By Mia Dirito
Justin Bieber’s “What Do You Mean?” and Robin Thicke’s “Blurred Lines” are just a few examples from pop culture that show society’s serious misunderstanding of consent. As a young woman in college, I have seen first hand the measures we are expected to take in order to prevent being assaulted in such a harmful rape culture. On September 28, 2014 Gov. Jerry Brown signed Senate Bill 967, also known as the “Yes Means Yes Law.” The goal of the bill is to clarify what consensual sex is on campus. Consent is now defined as “yes means yes” rather than implied consent “no means no.” This change in rhetoric is also intended to prevent rape rather than make victims prove they were raped.
The law requires any California community colleges, state universities, and universities receiving state funding to implement an ongoing affirmative consent standard, and put victims’ best interests first.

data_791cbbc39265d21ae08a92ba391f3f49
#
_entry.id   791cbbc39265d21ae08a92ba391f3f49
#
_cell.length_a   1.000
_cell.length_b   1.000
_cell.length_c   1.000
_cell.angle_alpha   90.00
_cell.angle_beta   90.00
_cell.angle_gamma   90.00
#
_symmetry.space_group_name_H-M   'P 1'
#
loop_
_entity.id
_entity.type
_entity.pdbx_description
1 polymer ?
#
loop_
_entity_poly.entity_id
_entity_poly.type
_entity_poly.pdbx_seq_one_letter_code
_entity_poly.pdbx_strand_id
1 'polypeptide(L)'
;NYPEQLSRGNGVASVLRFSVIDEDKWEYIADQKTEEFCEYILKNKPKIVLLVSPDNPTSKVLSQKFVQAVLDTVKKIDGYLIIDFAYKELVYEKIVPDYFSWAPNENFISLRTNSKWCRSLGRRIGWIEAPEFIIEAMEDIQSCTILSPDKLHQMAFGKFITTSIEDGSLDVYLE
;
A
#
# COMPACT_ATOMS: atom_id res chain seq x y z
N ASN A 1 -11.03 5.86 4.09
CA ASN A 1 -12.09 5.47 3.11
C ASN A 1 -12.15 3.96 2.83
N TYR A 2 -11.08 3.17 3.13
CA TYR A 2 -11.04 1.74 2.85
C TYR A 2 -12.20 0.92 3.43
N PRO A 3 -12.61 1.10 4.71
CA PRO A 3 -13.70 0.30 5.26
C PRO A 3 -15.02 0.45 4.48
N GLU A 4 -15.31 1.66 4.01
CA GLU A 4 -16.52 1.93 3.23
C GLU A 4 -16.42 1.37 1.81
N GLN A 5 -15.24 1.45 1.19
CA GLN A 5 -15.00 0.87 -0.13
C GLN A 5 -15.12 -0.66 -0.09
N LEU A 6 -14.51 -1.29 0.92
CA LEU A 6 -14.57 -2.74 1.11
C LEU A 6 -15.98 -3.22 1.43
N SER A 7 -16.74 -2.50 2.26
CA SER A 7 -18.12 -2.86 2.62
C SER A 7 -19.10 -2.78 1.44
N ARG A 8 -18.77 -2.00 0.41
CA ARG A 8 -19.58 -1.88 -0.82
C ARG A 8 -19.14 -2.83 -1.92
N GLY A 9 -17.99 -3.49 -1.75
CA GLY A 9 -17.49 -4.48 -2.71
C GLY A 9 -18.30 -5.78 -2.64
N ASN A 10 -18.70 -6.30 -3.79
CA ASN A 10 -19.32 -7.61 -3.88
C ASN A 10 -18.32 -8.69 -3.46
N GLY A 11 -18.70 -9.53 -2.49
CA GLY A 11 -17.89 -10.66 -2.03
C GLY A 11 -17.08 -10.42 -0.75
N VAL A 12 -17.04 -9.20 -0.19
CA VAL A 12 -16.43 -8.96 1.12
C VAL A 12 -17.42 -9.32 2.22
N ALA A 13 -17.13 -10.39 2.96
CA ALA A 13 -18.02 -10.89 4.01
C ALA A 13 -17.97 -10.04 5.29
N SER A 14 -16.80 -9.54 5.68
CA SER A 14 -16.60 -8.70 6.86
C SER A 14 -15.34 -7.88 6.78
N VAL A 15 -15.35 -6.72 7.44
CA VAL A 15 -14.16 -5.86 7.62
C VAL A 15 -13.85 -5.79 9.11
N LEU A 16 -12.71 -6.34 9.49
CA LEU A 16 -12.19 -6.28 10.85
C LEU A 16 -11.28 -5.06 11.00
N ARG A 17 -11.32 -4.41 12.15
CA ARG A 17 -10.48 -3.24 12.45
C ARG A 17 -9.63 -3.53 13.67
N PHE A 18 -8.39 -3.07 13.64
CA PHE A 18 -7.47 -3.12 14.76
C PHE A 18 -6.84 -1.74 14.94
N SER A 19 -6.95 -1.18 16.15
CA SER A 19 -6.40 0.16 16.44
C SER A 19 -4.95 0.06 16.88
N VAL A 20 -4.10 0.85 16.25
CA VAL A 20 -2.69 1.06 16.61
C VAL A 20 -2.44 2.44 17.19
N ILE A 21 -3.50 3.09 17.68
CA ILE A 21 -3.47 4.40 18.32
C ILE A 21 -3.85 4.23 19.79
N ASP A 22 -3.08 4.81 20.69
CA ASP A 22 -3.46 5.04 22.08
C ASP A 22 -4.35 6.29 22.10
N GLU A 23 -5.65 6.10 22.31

There are people who oppose this new law and even more who ignore it. Complaints include placing too big of a burden on the accused and too much government intervention. Judith Shulevitz, of the New York Times, rejects the law because teaching people to talk while hooking up is “too big of a task.” The rape culture we live in discourages communication between partners because it’s not sexy, or it kills the mood.
On March 17, Interim Vice President of Student Services at BCC, Josefina Baltodano, told the BCC Voice that steps will be taken next semester to better educate students and faculty about sexual assault, however no official plans have been made.
Our patriarchal roots shape how we communicate, and the term “consensual sex” is an example of that. It isn’t consensual sex or non-consensual sex; it is sex or rape. Even though in general, obtaining consent before and during sex isn’t always seen as mandatory, this law is bringing us one step closer to eliminating rape culture.
According to the BCC catalog, students who have been a victim of sexual assault “are encouraged to notify the Vice President of Student Services,” (currently Josefina Baltodano: Room 242, 510-981-2820, email@example.com) for a list of resources and help notifying the campus police.